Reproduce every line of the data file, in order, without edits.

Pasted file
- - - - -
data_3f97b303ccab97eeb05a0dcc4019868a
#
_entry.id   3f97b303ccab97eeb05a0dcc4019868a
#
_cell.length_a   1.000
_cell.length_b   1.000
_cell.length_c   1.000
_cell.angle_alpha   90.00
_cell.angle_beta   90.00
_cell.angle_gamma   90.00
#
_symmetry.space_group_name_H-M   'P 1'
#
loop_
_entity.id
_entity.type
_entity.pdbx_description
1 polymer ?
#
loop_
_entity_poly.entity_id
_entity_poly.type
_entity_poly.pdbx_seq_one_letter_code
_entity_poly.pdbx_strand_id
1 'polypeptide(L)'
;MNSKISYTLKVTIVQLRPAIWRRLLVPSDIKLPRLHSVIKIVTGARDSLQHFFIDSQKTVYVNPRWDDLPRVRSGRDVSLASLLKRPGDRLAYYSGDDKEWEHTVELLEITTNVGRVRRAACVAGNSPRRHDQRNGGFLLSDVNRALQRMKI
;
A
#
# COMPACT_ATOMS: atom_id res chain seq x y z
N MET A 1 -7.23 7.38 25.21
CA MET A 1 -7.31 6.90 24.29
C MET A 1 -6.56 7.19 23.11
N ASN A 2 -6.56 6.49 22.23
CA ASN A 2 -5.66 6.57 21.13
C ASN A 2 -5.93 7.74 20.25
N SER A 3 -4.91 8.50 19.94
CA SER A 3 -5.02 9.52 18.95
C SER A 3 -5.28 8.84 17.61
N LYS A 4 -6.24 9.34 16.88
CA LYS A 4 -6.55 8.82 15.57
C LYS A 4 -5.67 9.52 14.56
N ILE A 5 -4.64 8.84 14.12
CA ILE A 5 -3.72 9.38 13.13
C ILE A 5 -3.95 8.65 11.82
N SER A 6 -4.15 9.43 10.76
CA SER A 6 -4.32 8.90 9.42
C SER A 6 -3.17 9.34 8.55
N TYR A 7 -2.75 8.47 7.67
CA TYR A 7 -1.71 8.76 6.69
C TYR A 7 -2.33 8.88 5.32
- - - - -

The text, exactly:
data_3f97b303ccab97eeb05a0dcc4019868a
#
_entry.id   3f97b303ccab97eeb05a0dcc4019868a
#
_cell.length_a   1.000
_cell.length_b   1.000
_cell.length_c   1.000
_cell.angle_alpha   90.00
_cell.angle_beta   90.00
_cell.angle_gamma   90.00
#
_symmetry.space_group_name_H-M   'P 1'
#
loop_
_entity.id
_entity.type
_entity.pdbx_description
1 polymer ?
#
loop_
_entity_poly.entity_id
_entity_poly.type
_entity_poly.pdbx_seq_one_letter_code
_entity_poly.pdbx_strand_id
1 'polypeptide(L)'
;MNSKISYTLKVTIVQLRPAIWRRLLVPSDIKLPRLHSVIKIVTGARDSLQHFFIDSQKTVYVNPRWDDLPRVRSGRDVSLASLLKRPGDRLAYYSGDDKEWEHTVELLEITTNVGRVRRAACVAGNSPRRHDQRNGGFLLSDVNRALQRMKI
;
A
#
# COMPACT_ATOMS: atom_id res chain seq x y z
N MET A 1 -7.23 7.38 25.21
CA MET A 1 -7.31 6.90 24.29
C MET A 1 -6.56 7.19 23.11
N ASN A 2 -6.56 6.49 22.23
CA ASN A 2 -5.66 6.57 21.13
C ASN A 2 -5.93 7.74 20.25
N SER A 3 -4.91 8.50 19.94
CA SER A 3 -5.02 9.52 18.95
C SER A 3 -5.28 8.84 17.61
N LYS A 4 -6.24 9.34 16.88
CA LYS A 4 -6.55 8.82 15.57
C LYS A 4 -5.67 9.52 14.56
N ILE A 5 -4.64 8.84 14.12
CA ILE A 5 -3.72 9.38 13.13
C ILE A 5 -3.95 8.65 11.82
N SER A 6 -4.15 9.43 10.76
CA SER A 6 -4.32 8.90 9.42
C SER A 6 -3.17 9.34 8.55
N TYR A 7 -2.75 8.47 7.67
CA TYR A 7 -1.71 8.76 6.69
C TYR A 7 -2.33 8.88 5.32